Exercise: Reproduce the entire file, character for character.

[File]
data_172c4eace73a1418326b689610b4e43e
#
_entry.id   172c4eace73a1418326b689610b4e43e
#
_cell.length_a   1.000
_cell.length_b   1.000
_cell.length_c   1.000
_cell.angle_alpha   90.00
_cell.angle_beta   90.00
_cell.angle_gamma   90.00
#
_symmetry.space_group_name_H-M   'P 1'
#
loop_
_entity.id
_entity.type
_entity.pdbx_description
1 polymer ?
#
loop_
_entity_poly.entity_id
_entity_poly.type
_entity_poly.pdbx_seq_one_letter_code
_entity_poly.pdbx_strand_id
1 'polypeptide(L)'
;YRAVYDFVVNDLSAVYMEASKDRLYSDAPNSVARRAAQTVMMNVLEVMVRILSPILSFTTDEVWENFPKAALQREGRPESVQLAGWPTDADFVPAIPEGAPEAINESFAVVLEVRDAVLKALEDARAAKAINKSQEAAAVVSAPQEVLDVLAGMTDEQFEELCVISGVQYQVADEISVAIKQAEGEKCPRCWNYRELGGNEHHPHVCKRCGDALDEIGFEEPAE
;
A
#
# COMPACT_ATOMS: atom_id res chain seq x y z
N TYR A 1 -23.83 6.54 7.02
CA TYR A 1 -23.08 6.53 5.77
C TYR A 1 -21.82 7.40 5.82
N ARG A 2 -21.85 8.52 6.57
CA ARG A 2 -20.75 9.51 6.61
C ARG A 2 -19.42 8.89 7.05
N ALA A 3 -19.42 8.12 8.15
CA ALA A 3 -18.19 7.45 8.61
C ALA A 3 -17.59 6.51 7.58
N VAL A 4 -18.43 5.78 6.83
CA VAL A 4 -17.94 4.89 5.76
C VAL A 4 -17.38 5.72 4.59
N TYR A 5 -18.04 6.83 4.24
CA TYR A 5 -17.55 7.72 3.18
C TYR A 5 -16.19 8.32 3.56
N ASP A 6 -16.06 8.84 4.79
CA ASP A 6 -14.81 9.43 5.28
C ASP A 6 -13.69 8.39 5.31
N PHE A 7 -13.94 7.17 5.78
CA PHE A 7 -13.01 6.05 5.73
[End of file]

data_172c4eace73a1418326b689610b4e43e
#
_entry.id   172c4eace73a1418326b689610b4e43e
#
_cell.length_a   1.000
_cell.length_b   1.000
_cell.length_c   1.000
_cell.angle_alpha   90.00
_cell.angle_beta   90.00
_cell.angle_gamma   90.00
#
_symmetry.space_group_name_H-M   'P 1'
#
loop_
_entity.id
_entity.type
_entity.pdbx_description
1 polymer ?
#
loop_
_entity_poly.entity_id
_entity_poly.type
_entity_poly.pdbx_seq_one_letter_code
_entity_poly.pdbx_strand_id
1 'polypeptide(L)'
;YRAVYDFVVNDLSAVYMEASKDRLYSDAPNSVARRAAQTVMMNVLEVMVRILSPILSFTTDEVWENFPKAALQREGRPESVQLAGWPTDADFVPAIPEGAPEAINESFAVVLEVRDAVLKALEDARAAKAINKSQEAAAVVSAPQEVLDVLAGMTDEQFEELCVISGVQYQVADEISVAIKQAEGEKCPRCWNYRELGGNEHHPHVCKRCGDALDEIGFEEPAE
;
A
#
# COMPACT_ATOMS: atom_id res chain seq x y z
N TYR A 1 -23.83 6.54 7.02
CA TYR A 1 -23.08 6.53 5.77
C TYR A 1 -21.82 7.40 5.82
N ARG A 2 -21.85 8.52 6.57
CA ARG A 2 -20.75 9.51 6.61
C ARG A 2 -19.42 8.89 7.05
N ALA A 3 -19.42 8.12 8.15
CA ALA A 3 -18.19 7.45 8.61
C ALA A 3 -17.59 6.51 7.58
N VAL A 4 -18.43 5.78 6.83
CA VAL A 4 -17.94 4.89 5.76
C VAL A 4 -17.38 5.72 4.59
N TYR A 5 -18.04 6.83 4.24
CA TYR A 5 -17.55 7.72 3.18
C TYR A 5 -16.19 8.32 3.56
N ASP A 6 -16.06 8.84 4.79
CA ASP A 6 -14.81 9.43 5.28
C ASP A 6 -13.69 8.39 5.31
N PHE A 7 -13.94 7.17 5.78
CA PHE A 7 -13.01 6.05 5.73